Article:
SpurtBot for MakerFaire 

NOTE: Detailed build instructions can be found here.

Here's the design I'm going with for MakerFaire.

Materials:

  • (2) Bearings: Bearings from inline skates (Search YouTube for vids on how to remove and clean them.)
  • (1) Balloon for Bands/tires: Using heavier duty 'punching balloon' for the tires.
  • (1) Popsicle/craft stick: I like these nice color ones, but use whatever you like.
  • 2 inches of 5/16 inch wooden dowel: Take the bearings with you and test for fit. The dowel should fit snugly.
  • (2) Motors: 3VDC, Jency Motor ST130-12240-38, Jenco part # 154915 or Mabuchi FK-260SA-10400, Jenco part # 2081908
  • (2) Batteries: AA alkalines
  • (1) QRD-1114 reflective sensor
  • (1) Transistor: bc337
  • (1) Resistor: 50 to 85 ohms for IR emitter
  • (1) Battery holder: for 2xAA batteries 

Tools:

  • Hot glue gun and glue sticks
  • Soldering iron and solder
  • Sharp sissors for cutting balloon and shrink wrap
  • Heat shrink in several small diameters (1/16 inch, 3/32 inch and 1/8 inch should be good.)
  • Lighter or other heat source for the shrink wrap.
  • Wire strippers and cutters.

Notes on Motor Selection

I tried several different motors before finding good ones for this project. In case the motors I mention above are not available to you, here is what to look for.

  1. You need something that can operate at 3V. Many motors work fine over a range, be sure yours will work at 3V.
  2. It will be helpful to choose a motor with flat sides for mounting to the craft stick.
  3. Look for relatively low current demands, so your batteries will last a while.
  4. Important: Speed must not be too fast. Look for something in the range of 2500-8000 RPM when free running.
  5. Important: Get as much torque as you can for the speed. Something with at least 7 g-cm of torque should be fine.

 

Comment viewing options

Select your preferred way to display the comments and click "Save settings" to activate your changes.

The most expensive component on here will be the motors, battery holder or the LDR. Looks awesome and is a great makerfaire project!

Hmm. Circuit is not working well. Could be my choice of LDR. I'll experiment with some others.

A minimalistic robot :) Hope you solve your problems with circuit and post a video soon! :) Good luck!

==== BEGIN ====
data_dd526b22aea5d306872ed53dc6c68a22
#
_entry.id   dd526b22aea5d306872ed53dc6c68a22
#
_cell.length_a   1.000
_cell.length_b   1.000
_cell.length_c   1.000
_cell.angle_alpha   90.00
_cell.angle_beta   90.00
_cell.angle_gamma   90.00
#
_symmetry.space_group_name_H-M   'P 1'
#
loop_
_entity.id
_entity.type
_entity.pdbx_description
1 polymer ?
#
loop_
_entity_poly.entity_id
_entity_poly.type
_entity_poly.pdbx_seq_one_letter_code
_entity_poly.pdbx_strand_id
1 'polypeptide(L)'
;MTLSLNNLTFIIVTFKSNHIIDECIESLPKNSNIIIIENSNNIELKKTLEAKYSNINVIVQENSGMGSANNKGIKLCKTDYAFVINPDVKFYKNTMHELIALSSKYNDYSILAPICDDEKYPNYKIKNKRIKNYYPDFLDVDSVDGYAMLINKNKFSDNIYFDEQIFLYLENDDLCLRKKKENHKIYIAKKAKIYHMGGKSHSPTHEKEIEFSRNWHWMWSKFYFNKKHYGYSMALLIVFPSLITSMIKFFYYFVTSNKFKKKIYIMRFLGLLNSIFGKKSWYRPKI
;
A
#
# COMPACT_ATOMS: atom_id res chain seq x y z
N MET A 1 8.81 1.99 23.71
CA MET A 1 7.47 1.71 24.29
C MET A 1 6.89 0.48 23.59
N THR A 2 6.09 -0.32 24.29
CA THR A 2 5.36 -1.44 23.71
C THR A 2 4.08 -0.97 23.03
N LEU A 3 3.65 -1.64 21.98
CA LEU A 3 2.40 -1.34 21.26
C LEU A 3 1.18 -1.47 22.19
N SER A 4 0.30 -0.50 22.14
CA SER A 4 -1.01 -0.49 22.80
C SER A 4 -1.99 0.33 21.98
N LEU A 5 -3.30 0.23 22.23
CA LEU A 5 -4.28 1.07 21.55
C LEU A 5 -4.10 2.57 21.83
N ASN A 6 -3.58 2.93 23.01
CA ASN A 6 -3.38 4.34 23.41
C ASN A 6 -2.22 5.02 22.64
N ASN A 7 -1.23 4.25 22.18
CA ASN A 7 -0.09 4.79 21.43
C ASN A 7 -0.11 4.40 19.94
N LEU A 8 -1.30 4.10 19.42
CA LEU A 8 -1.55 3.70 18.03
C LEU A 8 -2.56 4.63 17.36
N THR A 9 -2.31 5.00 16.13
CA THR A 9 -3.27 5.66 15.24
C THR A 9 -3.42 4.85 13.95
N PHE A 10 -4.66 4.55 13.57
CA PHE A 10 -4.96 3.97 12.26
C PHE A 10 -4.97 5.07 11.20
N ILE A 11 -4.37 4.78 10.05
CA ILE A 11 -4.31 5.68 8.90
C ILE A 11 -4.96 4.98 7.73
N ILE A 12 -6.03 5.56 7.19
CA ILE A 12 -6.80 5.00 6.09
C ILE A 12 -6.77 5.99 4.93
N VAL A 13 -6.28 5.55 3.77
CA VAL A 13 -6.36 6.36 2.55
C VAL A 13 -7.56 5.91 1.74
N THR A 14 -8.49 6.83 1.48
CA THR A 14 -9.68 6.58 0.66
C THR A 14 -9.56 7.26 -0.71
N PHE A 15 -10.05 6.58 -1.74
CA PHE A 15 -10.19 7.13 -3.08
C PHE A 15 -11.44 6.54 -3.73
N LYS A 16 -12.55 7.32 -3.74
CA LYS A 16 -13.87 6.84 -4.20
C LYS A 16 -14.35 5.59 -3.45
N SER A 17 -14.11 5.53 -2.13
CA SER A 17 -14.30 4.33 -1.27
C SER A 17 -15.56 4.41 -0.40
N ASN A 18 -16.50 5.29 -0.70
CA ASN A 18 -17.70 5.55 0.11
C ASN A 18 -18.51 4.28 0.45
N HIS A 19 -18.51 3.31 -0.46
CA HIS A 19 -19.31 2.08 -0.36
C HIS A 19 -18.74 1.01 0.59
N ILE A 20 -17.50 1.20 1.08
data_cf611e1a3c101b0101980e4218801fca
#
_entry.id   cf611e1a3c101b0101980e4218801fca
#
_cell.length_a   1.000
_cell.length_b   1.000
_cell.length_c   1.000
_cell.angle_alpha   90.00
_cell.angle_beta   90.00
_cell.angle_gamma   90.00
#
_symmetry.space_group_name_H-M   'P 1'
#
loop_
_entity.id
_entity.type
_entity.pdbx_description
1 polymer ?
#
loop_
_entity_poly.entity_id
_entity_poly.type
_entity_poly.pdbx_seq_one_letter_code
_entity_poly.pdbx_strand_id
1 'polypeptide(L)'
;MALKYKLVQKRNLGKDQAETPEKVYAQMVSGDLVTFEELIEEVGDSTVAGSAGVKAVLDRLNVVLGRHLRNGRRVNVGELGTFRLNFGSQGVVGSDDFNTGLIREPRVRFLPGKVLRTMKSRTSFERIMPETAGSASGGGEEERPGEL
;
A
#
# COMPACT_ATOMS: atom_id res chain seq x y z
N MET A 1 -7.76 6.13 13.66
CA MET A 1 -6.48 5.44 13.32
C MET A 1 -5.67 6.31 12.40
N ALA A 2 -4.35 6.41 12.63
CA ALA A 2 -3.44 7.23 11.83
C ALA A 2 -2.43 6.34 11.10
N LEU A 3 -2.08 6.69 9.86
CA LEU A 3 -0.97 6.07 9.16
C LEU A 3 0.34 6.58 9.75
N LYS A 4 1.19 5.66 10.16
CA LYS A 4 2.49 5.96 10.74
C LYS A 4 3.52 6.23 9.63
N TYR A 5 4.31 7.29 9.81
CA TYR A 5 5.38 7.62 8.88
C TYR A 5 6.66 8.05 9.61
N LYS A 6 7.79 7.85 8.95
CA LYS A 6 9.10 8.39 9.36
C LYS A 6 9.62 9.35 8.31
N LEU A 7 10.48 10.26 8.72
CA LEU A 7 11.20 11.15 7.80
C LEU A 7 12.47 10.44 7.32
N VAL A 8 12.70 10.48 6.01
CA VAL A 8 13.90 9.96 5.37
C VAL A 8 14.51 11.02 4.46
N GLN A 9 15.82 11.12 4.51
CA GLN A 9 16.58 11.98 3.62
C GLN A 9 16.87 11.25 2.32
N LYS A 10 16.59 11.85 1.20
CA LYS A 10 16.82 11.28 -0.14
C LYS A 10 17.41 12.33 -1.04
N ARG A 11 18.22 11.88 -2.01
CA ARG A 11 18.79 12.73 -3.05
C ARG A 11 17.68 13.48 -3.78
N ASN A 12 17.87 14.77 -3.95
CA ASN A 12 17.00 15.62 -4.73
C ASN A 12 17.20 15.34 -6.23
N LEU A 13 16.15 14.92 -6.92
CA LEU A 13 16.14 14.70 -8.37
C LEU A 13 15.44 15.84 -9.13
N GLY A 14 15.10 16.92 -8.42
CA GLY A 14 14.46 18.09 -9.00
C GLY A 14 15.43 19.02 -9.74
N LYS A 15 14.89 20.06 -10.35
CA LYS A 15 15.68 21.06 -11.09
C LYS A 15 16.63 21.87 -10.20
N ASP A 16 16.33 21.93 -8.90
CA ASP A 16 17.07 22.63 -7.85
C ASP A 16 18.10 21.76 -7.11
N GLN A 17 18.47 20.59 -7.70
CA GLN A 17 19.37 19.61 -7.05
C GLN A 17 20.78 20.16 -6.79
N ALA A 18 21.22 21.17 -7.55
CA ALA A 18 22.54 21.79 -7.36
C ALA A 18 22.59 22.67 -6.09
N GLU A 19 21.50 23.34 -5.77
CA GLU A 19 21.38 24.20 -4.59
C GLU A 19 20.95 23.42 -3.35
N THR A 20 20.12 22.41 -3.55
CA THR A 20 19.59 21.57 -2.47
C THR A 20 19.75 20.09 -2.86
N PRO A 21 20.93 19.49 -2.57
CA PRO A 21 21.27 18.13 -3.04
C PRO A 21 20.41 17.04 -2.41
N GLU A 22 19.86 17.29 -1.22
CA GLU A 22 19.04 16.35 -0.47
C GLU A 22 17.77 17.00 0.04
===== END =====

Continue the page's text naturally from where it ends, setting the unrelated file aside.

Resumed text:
Thanks. I think I need either an LDR with lower resistance when "on" or a transistor with higher hfe. Probably the later.

Great. SpurtBots will invade NYC soon. Do you want to build a line follower with LDRs, or a cockroach/moth robot? Found this LDR line follower using 2N3904 transistors, but should work with pn2222a transistors, too

Whatever I do, it has to be cheap and simple. I've scavenged 48 bearings so far (enough for 24 kits).

The 2n3904 has about the same hfe as the pn2222a, but might work better at the low voltages I'm using. I think I have some around. I try it out. won't handle the current. I'll have to try to find a lower resistance LDR or move up to a bigger transistor.

Replaced the pn2222a transistor with a TIP120, which has much higher hfe (gain). Working better.

Now the right wheel starts to turn in bright light, and much more easily. It is still not turning as fast as the left wheel. I think I need to make the right motor shaft even thicker (per the instructions) than I did.

Also, I'm not seeing any ability for the circuit to line follow. The right wheel only turns on when I hold the LDR right up to a light. I get no reaction on the ground against white paper or a dark background.

I'll keep trying.

I think you will need a seperate light source (LED) on your bot. The ambient light will differ too much from place to place. Or build a light follower instead of a line follower.

That depends from what you want to achieve. If you are eager to build a minimalistic, cheapest version (i.e. LDR version), then you have some additional tuning work to find a working combination of ambient brightness, LDR distance from the ground etc. Changed environment requires new tuning, and the result can look like this: http://www.youtube.com/watch?v=Sqq892SMUrA

If you want to avoid repeated tuning efford, then it is better to replace the LDR by a combination of a CNY70 (and an additional resistor for the built-in LED) slipping on the ground. This mobile runs far more stable but you have the additional cost for the CNY70.

So it's a tradeoff between the LDR (more tuning efford needed) and the CNY70 (more bucks needed) version. From an industrial point of view you would maybe choose the CNY70 to get a more reliable solution. From a teacher's point of view you could find it pretty instructive for the kids to observe all the mutual ambient influences to tune all the parameters until the system behaves the way you want.

If you find AAA batteries a little bit cheaper than AA ones they work as well (but do not last as long).